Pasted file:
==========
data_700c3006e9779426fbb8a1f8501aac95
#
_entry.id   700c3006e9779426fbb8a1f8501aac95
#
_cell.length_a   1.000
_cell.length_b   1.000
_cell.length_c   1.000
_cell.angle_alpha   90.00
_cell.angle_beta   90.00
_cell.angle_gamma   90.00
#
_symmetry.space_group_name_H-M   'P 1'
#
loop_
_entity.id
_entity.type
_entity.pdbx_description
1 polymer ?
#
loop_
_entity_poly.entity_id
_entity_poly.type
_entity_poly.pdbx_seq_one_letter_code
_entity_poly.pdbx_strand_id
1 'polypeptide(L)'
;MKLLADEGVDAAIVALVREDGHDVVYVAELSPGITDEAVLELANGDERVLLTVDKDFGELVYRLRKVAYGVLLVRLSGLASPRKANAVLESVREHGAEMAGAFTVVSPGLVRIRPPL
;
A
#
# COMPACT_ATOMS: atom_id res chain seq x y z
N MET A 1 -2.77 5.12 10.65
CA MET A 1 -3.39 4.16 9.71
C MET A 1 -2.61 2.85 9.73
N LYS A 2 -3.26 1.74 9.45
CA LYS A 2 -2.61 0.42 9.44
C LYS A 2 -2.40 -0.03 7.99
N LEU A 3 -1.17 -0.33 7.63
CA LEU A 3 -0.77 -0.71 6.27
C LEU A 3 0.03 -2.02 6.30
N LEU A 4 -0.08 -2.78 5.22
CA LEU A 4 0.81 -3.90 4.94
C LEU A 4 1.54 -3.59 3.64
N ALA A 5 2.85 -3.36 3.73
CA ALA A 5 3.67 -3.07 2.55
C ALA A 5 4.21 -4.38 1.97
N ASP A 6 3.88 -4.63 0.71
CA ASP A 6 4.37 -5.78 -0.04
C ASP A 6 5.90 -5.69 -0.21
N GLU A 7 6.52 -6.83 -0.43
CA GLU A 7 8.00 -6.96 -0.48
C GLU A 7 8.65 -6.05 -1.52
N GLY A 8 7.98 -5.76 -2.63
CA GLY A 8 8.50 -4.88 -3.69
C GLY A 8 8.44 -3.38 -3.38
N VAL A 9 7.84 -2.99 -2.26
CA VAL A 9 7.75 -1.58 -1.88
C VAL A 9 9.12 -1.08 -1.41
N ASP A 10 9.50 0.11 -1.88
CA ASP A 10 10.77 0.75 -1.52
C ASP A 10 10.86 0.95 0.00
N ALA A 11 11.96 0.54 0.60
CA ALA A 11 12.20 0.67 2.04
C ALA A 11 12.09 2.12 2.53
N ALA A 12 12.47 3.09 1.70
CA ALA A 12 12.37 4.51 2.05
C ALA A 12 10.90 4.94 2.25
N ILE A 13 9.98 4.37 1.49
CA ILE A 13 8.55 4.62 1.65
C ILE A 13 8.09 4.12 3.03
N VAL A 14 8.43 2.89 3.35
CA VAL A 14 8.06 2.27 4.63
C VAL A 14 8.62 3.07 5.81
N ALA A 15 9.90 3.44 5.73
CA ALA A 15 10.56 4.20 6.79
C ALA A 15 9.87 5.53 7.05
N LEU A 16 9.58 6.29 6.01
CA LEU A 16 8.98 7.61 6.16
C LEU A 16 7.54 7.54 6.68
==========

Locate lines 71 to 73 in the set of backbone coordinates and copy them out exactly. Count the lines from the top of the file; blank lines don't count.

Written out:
CA VAL A 14 8.06 2.27 4.63
C VAL A 14 8.62 3.07 5.81
N ALA A 15 9.90 3.44 5.73